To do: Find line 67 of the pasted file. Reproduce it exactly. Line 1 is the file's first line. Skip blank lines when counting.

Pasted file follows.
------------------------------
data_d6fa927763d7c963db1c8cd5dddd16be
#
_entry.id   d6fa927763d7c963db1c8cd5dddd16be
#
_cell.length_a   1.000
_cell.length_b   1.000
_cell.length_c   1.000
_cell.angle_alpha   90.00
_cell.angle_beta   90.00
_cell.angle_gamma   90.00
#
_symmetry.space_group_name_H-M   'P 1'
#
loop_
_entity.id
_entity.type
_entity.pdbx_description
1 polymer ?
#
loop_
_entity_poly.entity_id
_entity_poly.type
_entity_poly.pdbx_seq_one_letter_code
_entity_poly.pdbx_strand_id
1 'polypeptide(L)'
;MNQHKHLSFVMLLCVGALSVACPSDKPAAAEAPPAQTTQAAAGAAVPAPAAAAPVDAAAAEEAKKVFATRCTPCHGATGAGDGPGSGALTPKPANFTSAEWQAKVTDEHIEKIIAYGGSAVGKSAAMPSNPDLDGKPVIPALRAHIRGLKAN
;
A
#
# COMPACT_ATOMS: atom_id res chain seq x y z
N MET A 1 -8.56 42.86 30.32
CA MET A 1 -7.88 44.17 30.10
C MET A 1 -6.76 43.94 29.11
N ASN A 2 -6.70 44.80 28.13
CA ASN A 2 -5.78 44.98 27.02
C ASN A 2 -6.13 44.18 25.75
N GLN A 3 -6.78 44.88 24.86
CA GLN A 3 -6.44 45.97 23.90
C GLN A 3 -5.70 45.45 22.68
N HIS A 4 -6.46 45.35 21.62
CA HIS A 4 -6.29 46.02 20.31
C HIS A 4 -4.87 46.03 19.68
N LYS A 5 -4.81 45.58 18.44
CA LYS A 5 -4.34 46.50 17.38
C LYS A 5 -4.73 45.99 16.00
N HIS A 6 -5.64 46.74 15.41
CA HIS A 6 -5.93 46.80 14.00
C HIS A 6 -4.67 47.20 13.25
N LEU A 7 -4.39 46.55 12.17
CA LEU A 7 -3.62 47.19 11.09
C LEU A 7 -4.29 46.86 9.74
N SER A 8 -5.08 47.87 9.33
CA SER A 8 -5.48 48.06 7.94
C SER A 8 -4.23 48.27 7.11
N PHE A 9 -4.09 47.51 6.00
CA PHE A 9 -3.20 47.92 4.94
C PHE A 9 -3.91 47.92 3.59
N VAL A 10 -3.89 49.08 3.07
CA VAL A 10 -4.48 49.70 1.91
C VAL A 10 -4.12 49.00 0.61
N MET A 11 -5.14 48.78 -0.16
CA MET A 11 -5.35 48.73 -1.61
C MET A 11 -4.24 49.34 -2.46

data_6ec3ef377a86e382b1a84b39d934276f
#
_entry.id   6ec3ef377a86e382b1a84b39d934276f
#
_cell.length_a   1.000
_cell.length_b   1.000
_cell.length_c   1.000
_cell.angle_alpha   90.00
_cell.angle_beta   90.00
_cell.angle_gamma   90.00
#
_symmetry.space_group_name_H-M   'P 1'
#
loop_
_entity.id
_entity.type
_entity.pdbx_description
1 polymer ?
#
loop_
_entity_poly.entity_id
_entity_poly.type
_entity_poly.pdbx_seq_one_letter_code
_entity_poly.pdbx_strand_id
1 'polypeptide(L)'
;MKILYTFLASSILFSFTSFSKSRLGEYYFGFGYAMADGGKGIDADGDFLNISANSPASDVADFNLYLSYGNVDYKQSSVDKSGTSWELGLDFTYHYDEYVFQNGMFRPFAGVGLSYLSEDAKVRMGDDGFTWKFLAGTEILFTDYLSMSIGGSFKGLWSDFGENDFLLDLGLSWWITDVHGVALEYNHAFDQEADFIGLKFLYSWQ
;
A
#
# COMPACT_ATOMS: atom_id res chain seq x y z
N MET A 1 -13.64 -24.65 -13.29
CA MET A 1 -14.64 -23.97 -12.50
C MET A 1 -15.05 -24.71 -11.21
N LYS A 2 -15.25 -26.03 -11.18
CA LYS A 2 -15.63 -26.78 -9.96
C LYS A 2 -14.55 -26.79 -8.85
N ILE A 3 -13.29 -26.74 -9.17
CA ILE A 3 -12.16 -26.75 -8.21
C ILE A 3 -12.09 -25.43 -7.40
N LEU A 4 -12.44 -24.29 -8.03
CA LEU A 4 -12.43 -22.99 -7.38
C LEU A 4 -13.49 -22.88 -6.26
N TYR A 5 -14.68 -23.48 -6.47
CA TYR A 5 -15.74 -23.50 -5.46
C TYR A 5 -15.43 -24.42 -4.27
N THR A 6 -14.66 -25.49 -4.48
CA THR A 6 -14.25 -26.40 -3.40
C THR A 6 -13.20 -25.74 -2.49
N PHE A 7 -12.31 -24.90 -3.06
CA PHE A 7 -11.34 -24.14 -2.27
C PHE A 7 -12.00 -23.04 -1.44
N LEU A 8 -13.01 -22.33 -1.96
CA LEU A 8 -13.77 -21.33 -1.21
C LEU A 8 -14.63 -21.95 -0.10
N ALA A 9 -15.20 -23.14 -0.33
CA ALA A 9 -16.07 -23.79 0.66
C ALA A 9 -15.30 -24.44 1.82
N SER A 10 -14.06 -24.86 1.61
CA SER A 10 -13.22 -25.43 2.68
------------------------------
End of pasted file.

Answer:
#